The best memories I have are of Machlan and me taking a flight from Wisconsin to stay with Steve for a few days in early July of 1976. We all worked on designs and plotting stuff for a project Steve hoped to get published, a magnum opus of realistic superhero stuff. I did a comic feature called Foxfire, with another InterFan writer named R.E.M. Clements, and he, Robert, took Mike and me to see the tall ships in the harbor, for the bicentennial celebration. The following year, I drove to Rhode Island, with Machlan again, picking up Pete Iro, the talented letterer and artist, on the way. On that visit, Steve got us to New York City, to show our samples to Marvel ad DC. Machlan came very close to landing pencilling work on the Justice Society comic, until Paul Levitz came around to throw cold water on the deal, telling editor Al Milgrom that DC couldn’t hire any new talent at that time. I struck out completely, with art director Vince Colletta. He just didn’t like my work. At Marvel, we weren’t allowed in past the reception area, but Jim Shooter, an assistant editor at the time, gave Mike and me a 6 inch stack of pencil zeroxes to study. We drove back to Pawtucket, Rhode Island pretty depressed, anyhow. And a week or so later, we found out that at DC, Al Milgrom, Larry Hama, and a few other editors were laid off, and that they cancelled over a dozen books. It was the famous DC Implosion. Clearly Levitz had knowledge of something going down when he killed Machlan’s shot at the Justice Society assignment. Especially seeing as how Milgrom was let go.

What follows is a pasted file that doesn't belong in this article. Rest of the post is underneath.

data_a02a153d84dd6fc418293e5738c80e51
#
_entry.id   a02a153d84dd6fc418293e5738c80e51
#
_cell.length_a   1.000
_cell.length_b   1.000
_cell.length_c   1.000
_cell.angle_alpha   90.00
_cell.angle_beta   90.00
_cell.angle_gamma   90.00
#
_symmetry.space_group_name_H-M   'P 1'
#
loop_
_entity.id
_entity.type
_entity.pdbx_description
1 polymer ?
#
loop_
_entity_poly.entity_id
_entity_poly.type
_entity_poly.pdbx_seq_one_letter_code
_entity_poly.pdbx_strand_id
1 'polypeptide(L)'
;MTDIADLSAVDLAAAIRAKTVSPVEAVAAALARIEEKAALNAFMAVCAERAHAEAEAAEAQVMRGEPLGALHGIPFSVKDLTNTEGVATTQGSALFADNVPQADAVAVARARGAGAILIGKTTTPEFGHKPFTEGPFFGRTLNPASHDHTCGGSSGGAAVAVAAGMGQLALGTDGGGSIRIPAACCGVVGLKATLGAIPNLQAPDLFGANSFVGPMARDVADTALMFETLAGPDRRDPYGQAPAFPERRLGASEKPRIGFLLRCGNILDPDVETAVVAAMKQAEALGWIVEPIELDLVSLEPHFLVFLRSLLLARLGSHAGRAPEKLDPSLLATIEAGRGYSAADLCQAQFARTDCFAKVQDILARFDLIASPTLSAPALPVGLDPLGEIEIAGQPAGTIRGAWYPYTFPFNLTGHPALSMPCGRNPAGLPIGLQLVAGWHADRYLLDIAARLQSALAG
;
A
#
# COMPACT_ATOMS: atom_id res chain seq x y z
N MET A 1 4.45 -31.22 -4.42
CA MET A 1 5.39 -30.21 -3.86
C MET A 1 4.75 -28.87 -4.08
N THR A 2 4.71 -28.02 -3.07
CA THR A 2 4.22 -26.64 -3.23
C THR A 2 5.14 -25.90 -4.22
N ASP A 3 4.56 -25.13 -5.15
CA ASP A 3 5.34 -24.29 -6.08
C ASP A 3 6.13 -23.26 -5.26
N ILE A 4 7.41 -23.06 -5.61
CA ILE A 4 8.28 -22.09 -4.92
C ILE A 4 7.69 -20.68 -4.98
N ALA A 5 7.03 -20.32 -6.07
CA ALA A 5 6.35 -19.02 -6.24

7. Did InterFan help you in any way to achieve your goals as an artist?
While it was very frustrating for me that InterFan never got their project published, I know it was tougher on Steve Clement, who was trying to be our own Stan Lee. There was so much work put into so many stories, and I don’t think any of them was fully finished, or saw print. When Steve committed suicide, it was all in a giant suitcase, our work. He was very much ahead of his time, with a sensibility that Alan Moore brought to mainstream comics in the early 1980s. But Steve was writing stuff that just wouldn’t have worked in a newsstand market. What I came away from it all with was tangible experience working with others, on mostly fun stuff. It was a positive experience, and I cherish my memories of that time in my life.